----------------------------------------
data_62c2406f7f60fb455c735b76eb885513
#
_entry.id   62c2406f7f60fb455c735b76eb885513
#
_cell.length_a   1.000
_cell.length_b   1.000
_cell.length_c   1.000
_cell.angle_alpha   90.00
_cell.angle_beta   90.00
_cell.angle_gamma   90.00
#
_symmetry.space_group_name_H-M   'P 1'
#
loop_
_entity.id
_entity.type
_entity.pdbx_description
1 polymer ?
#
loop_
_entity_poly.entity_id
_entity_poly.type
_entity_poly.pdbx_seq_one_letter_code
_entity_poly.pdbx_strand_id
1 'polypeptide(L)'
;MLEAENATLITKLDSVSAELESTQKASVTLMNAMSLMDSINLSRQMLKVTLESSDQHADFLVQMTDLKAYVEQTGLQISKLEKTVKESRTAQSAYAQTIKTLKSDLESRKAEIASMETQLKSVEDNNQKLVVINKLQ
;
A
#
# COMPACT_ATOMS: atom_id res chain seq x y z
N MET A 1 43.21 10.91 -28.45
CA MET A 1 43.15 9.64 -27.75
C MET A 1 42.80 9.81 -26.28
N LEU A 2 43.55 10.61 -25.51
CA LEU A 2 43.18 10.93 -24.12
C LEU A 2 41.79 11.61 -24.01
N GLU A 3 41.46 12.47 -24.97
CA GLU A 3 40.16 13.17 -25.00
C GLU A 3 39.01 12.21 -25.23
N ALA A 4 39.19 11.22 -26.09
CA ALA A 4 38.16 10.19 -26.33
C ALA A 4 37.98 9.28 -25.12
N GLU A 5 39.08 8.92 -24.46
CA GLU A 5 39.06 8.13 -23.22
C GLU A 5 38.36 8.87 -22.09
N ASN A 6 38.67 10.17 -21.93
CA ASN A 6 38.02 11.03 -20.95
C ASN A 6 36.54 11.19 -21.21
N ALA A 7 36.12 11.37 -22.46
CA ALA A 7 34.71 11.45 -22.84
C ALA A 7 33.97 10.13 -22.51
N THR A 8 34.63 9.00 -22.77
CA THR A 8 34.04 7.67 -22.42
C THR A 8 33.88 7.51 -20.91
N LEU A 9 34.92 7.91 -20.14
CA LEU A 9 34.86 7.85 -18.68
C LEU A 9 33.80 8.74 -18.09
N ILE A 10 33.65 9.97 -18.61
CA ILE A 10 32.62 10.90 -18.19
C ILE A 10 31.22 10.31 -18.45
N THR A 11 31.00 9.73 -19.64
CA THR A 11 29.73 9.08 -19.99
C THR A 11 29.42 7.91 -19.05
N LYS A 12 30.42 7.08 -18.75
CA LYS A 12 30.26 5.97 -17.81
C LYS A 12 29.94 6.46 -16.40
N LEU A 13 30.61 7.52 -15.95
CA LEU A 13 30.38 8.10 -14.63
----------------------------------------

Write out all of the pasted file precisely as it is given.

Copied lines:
data_62c2406f7f60fb455c735b76eb885513
#
_entry.id   62c2406f7f60fb455c735b76eb885513
#
_cell.length_a   1.000
_cell.length_b   1.000
_cell.length_c   1.000
_cell.angle_alpha   90.00
_cell.angle_beta   90.00
_cell.angle_gamma   90.00
#
_symmetry.space_group_name_H-M   'P 1'
#
loop_
_entity.id
_entity.type
_entity.pdbx_description
1 polymer ?
#
loop_
_entity_poly.entity_id
_entity_poly.type
_entity_poly.pdbx_seq_one_letter_code
_entity_poly.pdbx_strand_id
1 'polypeptide(L)'
;MLEAENATLITKLDSVSAELESTQKASVTLMNAMSLMDSINLSRQMLKVTLESSDQHADFLVQMTDLKAYVEQTGLQISKLEKTVKESRTAQSAYAQTIKTLKSDLESRKAEIASMETQLKSVEDNNQKLVVINKLQ
;
A
#
# COMPACT_ATOMS: atom_id res chain seq x y z
N MET A 1 43.21 10.91 -28.45
CA MET A 1 43.15 9.64 -27.75
C MET A 1 42.80 9.81 -26.28
N LEU A 2 43.55 10.61 -25.51
CA LEU A 2 43.18 10.93 -24.12
C LEU A 2 41.79 11.61 -24.01
N GLU A 3 41.46 12.47 -24.97
CA GLU A 3 40.16 13.17 -25.00
C GLU A 3 39.01 12.21 -25.23
N ALA A 4 39.19 11.22 -26.09
CA ALA A 4 38.16 10.19 -26.33
C ALA A 4 37.98 9.28 -25.12
N GLU A 5 39.08 8.92 -24.46
CA GLU A 5 39.06 8.13 -23.22
C GLU A 5 38.36 8.87 -22.09
N ASN A 6 38.67 10.17 -21.93
CA ASN A 6 38.02 11.03 -20.95
C ASN A 6 36.54 11.19 -21.21
N ALA A 7 36.12 11.37 -22.46
CA ALA A 7 34.71 11.45 -22.84
C ALA A 7 33.97 10.13 -22.51
N THR A 8 34.63 9.00 -22.77
CA THR A 8 34.04 7.67 -22.42
C THR A 8 33.88 7.51 -20.91
N LEU A 9 34.92 7.91 -20.14
CA LEU A 9 34.86 7.85 -18.68
C LEU A 9 33.80 8.74 -18.09
N ILE A 10 33.65 9.97 -18.61
CA ILE A 10 32.62 10.90 -18.19
C ILE A 10 31.22 10.31 -18.45
N THR A 11 31.00 9.73 -19.64
CA THR A 11 29.73 9.08 -19.99
C THR A 11 29.42 7.91 -19.05
N LYS A 12 30.42 7.08 -18.75
CA LYS A 12 30.26 5.97 -17.81
C LYS A 12 29.94 6.46 -16.40
N LEU A 13 30.61 7.52 -15.95
CA LEU A 13 30.38 8.10 -14.63